Will Israelis be able to travel for Passover? It depends

For those who have a vaccination or recovery certificate, the next question is whether the country they wish to visit will allow them in.

Travel during corona (photo credit: INGIMAGE)
Travel during corona
(photo credit: INGIMAGE)
Israelis who wish to travel abroad for Passover should be able to do so, regardless of their vaccination status, as Israel’s skies are expected to reopen on Sunday, at least for its own citizens.
Health Ministry Director-General Chezy Levi said on Thursday that stating there will not be any new regulations, apart from the ones in place that were not affected by the High Court ruling on Wednesday that struck down the government’s travel restrictions.
That ruling banned a limit on the number of people allowed into the airport and approved coronavirus test requirements and mandatory isolation for those who have not been immunized.
Following the High Court’s decision, which was harshly criticized by Health Minister Yuli Edelstein and other health officials, government officials have reportedly been trying to prevent a complete reopening of the skies, but this would need to be approved by the government before Saturday night.
According to Channel 12, Health and Transportation ministry officials were considering maintaining a cap of 6,000-8,000 passengers per day in both directions based on the number of people that the airport can accommodate while maintaining safe social distancing.
Before the pandemic, tens of thousands of passengers passed through Ben-Gurion Airport each day, so if such a limit is to be implemented, aircraft traffic would still remain very low.
Asked which new guidelines the Health Ministry was going to recommend, Levi explained that “the regulations will be what is left intact by the court’s decision. There are no new regulations at this time.
“First of all, both passengers who return and who leave have to adhere to the requirements of the Purple Ribbon,” he explained, referring to the standards set by the ministry for businesses to operate during the pandemic. These include limits on the number of people allowed in closed spaces, minimum distances between each person, and the obligation to wear a mask.
“Those who are returning to Israel have to take a coronavirus test,” Levi added. “However, the most important thing as the skies reopen further, and more people can enter the country, is to strictly observe the quarantine requirements, not to go around, not to spread the infection, even when an infection has not yet been identified.”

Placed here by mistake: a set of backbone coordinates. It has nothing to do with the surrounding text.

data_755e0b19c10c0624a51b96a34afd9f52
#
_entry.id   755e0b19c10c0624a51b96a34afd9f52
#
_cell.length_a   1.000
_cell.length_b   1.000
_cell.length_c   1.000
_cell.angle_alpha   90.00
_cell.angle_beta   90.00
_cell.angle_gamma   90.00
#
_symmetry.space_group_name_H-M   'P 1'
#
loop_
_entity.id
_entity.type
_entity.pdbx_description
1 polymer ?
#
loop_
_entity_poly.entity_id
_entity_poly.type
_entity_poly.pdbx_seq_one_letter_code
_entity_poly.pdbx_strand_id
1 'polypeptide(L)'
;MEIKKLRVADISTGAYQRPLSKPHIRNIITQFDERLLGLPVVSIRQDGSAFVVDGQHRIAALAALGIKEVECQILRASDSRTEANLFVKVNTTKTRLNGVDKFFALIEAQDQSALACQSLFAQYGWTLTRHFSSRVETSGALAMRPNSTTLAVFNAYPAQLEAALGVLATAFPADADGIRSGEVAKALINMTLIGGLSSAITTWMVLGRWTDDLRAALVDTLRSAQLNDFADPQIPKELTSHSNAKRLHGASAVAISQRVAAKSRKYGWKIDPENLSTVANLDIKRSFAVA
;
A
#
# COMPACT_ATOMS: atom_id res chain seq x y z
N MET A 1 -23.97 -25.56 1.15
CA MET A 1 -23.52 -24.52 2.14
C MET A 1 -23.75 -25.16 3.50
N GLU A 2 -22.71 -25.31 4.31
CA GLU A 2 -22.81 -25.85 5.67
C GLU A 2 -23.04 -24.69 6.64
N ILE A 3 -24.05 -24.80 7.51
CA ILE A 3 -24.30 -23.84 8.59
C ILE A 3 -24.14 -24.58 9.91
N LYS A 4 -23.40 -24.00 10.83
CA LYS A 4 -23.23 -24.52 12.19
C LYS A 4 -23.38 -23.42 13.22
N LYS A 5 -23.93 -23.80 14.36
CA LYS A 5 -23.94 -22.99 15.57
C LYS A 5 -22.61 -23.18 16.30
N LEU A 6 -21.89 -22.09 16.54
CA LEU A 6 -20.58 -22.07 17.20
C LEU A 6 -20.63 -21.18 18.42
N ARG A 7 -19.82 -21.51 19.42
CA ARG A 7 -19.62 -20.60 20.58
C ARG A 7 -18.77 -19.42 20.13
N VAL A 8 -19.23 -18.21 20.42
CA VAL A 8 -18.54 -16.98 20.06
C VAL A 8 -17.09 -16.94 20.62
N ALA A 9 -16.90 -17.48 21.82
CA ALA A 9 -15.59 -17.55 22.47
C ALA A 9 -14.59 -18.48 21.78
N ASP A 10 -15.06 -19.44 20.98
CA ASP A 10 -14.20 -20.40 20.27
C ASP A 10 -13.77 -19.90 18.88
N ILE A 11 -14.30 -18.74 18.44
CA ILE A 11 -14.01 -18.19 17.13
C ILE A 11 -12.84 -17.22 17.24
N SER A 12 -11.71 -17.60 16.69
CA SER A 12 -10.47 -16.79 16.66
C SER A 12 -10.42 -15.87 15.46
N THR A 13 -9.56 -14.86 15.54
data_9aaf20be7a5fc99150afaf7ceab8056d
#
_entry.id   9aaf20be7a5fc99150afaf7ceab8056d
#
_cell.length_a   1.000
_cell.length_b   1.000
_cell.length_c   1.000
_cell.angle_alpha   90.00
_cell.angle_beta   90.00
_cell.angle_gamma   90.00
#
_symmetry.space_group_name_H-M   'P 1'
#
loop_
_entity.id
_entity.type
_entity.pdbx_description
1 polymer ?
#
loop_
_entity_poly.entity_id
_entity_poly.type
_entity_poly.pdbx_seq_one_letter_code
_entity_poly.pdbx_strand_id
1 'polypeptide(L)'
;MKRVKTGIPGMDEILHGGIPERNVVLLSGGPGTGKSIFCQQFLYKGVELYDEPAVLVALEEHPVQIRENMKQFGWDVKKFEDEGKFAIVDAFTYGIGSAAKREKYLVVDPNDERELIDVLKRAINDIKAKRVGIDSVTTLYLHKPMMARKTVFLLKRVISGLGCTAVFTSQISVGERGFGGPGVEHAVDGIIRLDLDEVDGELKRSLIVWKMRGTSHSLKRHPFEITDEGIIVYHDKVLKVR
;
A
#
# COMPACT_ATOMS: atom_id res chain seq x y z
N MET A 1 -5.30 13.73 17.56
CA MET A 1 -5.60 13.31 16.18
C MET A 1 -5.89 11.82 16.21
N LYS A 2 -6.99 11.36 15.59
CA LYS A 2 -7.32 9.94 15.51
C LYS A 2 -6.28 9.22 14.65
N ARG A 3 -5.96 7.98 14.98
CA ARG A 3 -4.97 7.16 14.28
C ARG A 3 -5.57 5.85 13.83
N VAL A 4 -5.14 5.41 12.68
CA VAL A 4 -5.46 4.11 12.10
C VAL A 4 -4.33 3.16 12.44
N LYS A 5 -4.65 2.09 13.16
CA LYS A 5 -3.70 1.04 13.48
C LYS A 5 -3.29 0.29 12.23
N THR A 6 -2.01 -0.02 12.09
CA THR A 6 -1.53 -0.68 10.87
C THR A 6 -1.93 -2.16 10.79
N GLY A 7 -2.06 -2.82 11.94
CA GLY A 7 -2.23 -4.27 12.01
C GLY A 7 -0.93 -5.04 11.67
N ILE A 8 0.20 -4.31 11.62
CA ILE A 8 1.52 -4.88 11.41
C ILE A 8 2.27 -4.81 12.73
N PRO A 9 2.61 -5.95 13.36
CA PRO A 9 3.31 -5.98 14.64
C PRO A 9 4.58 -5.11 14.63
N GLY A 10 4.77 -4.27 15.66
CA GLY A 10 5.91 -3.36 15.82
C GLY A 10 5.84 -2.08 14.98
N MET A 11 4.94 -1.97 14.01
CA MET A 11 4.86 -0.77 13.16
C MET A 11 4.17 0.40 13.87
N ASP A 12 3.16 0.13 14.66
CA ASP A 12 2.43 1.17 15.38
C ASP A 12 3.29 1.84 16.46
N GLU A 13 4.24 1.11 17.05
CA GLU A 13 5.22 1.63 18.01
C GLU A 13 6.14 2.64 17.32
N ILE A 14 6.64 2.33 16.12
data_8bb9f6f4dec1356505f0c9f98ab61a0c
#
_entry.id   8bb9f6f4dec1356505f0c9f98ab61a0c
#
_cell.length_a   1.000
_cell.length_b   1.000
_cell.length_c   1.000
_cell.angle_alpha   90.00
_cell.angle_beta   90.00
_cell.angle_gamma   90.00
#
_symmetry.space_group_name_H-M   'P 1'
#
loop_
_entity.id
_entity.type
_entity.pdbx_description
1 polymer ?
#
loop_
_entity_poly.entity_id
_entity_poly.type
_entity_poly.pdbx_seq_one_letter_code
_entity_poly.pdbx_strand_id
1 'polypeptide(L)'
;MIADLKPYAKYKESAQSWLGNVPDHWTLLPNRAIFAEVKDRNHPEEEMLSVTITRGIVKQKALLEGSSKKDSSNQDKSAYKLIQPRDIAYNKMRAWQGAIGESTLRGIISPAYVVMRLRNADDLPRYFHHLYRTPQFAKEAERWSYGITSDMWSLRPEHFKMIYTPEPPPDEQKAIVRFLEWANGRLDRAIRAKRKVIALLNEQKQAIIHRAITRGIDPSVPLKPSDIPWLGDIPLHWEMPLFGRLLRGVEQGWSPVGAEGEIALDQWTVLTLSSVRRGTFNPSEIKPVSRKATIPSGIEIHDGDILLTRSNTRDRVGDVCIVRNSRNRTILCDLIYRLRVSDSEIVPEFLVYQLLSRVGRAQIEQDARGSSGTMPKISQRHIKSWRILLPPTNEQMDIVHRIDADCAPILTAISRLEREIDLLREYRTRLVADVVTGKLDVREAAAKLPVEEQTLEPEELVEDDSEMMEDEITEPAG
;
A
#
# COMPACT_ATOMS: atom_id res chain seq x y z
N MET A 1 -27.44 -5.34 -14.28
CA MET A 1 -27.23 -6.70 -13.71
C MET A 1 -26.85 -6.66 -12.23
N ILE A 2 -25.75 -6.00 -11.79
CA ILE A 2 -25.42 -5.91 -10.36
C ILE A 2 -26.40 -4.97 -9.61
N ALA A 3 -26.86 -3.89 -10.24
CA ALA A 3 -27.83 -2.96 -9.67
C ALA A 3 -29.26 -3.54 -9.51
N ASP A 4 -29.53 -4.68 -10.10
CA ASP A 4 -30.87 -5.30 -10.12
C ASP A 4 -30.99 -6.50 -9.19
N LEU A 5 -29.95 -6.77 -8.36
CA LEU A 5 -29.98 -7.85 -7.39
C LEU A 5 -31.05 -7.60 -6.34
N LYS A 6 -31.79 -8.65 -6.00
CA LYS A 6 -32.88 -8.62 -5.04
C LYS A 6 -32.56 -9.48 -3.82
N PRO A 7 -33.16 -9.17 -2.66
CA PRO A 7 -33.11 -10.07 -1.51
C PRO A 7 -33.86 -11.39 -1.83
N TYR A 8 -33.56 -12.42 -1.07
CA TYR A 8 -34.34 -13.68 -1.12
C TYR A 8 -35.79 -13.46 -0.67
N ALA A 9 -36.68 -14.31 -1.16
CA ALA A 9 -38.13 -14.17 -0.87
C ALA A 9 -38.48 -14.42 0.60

While people who have an official vaccination certificate or a recovery certificate are exempt from quarantine, everyone else, including children or those vaccinated abroad, are obliged to isolate, at least until they undergo a serological test to prove that they have sufficient antibodies in their blood.
The difficulty in enforcing quarantine and the high level of infractions were repeatedly described by the government as the reason for maintaining travel restrictions, in order to prevent new corona variants from entering the country.
On Wednesday, the Knesset also approved legislation considered essential for enforcing an effective quarantine. Travelers returning from abroad to quarantine at home must wear an electronic bracelet or isolate at a hotel, to ensure that people do not break the isolation rules.
“We are working on the issue of quarantine enforcement, both by increasing manpower, police officers, inspectors and so on, and by using electronic tools,” Levi said at his news briefing.
While other health officials accused the court of acting irresponsibly, Levi said that the ruling was completely legitimate, but it remains a cause for concern because of the virus variants.
“As Israeli citizens, and as public figures, we completely accept the High Court’s decision even though we believe that there are dangers related to possible infections and the entrance of variants,” he stated. “We will do everything we can to examine it and will act to reduce morbidity.”
Ben-Gurion Airport officially resumed activities on March 7, after having been almost completely shut down for a month and a half, although significant limitations remained on Israelis able to travel.
Only 3,000 Israelis have been allowed to enter the country every day, on flights operated only from limited destinations. In addition, those not fully vaccinated or recovered from corona have not been able to leave unless they receive permission from a special governmental committee, on the basis of very specific humanitarian needs.
This created many hurdles for those who wished to return to the country to vote in Tuesday’s election, as well as for families who had hoped to travel to visit relatives overseas, since children – who are not yet eligible for vaccination – could not leave freely.